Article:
Desiree Dingman stands in front of the sign that designates the geographic South Pole.

Dingman establishes hot career on very cool continent

Desiree Dingman

Desiree Dingman stands in front of the sign that designates the geographic South Pole. “Because the earth at the South Pole shifts about 30 feet every year, the sign is repositioned as necessary Jan. 1 of each year,” Dingman said. The building in the background is the South Pole station where Dingman has accomplished outstanding work in her field.

Antarctica is off the beaten path for even the most seasoned travelers. But Desiree Dingman, a 1994 alumna of the UT Health Science Center’s Clinical Laboratory Science (CLS) program, not only accomplished her goal to visit the region, she went a step further by establishing a career there. So, how did she arrive on the icy continent?

As an undergraduate student, Dingman was fascinated by science and had acquired an abundance of academic science credits. But she was unsure of which career path would best suit her aspirations and adventure-driven personality. Dingman’s brother, who was working at the Health Science Center, suggested she look at academic programs offered at the university. Dingman was soon intrigued by the CLS program and decided to pursue a course of study in the field.

In December 1994 she graduated with a bachelor’s degree and began her first job as a medical technologist at the Federal Medical Center, Carswell, in Fort Worth. The center is the only federal prison hospital for females. Any female federal inmate in the U.S. who becomes seriously ill is transported to the center for treatment and care.

“The medical center was new and I was there to establish a laboratory from the very beginning,” she said. “The Health Science Center provided me with the skills to assist in this process. This knowledge was integral in allowing me to provide valuable information and build the laboratory to what it is today.” Currently, the center provides health care to 1,300 inmates, and the laboratory conducts approximately 85,000 tests annually.

In addition to her passion for science, Dingman loves to travel. “By the time I was 16, I had visited all 48 continental states,” she said. “My goal is to visit all seven continents. A few years ago, only Australia, Africa and Antarctica were left on my destination list.” So, Dingman decided to begin saving for the trip to Antarctica until a change of plans suddenly came her way.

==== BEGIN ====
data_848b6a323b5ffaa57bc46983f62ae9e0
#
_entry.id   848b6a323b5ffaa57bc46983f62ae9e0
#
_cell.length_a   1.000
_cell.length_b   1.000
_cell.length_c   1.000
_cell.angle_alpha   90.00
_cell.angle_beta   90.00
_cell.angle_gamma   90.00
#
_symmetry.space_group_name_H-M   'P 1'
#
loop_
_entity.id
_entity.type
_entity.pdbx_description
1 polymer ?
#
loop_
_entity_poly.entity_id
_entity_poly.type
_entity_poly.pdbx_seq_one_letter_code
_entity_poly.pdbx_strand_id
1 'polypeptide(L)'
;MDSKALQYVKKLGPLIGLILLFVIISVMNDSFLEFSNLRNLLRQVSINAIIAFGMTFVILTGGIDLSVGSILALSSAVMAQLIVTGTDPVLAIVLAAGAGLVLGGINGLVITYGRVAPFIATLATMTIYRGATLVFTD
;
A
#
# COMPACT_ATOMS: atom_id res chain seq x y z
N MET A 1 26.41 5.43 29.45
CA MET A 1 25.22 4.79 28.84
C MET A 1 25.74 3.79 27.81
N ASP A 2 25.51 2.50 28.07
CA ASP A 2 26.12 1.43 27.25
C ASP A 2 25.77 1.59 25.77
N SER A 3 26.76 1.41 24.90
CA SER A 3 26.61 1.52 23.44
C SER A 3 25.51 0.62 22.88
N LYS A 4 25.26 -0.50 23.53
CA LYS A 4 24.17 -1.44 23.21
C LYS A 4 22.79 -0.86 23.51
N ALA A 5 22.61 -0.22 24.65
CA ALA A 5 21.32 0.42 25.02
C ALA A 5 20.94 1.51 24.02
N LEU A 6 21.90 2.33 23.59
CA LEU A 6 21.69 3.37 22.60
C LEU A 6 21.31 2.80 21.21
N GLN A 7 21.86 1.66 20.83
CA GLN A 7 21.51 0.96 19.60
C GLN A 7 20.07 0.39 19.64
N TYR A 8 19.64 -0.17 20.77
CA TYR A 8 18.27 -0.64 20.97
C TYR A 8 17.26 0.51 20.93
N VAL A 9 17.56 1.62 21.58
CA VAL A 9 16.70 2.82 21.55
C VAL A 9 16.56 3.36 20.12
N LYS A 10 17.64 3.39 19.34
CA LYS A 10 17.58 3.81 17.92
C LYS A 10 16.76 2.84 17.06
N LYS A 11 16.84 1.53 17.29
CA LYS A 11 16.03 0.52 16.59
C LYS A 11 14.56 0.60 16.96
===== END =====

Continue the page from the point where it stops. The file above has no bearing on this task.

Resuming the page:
While on a vacation flight last year to Los Angeles, she noticed the passenger sitting next to her was wearing a baseball cap that read “Antarctica.” As the two chatted, she learned the passenger was an employee at the McMurdo Station in Antarctica. He shared experiences about working at the station, which is administered by the United States Antarctic Program, a branch of the National Science Foundation. The station supports the South Pole by providing a base of operations for scientists to perform research.

Upon returning home, Dingman was inspired by the research she learned was being accomplished in Antarctica. So when an opening for a laboratory technician became available at Raytheon Polar Services, she quickly applied. Raytheon holds a government contract from the U.S. National Science Foundation, which administers grants dedicated to sustaining the Antarctic environment and funding of scientists conducting research in Antarctica.

In August 2009, Dingman began her new career. She is assigned to the McMurdo Station and is a member of the medical team that provides health care to the area’s approximately 1,100 summer inhabitants. In her role as a laboratory technician, she trains the medical staff to run the lab equipment at the South Pole. She also has visited the South Pole to implement the use of the Abaxis Piccolo, a blood chemistry analyzing unit, and to check protocols and procedures.

“Remote health care is such a different environment in which to work,” she said. “I believe the outstanding education I received from the Health Science Center prepared me for any position.”

Dingman now encourages CLS students to be aware of the variety of positions offered in the field. “There are countless opportunities for careers in hospitals, but many opportunities also exist in research and with the military, state and federal government,” she said. “The possibilities are endless if only you open yourself to them.”

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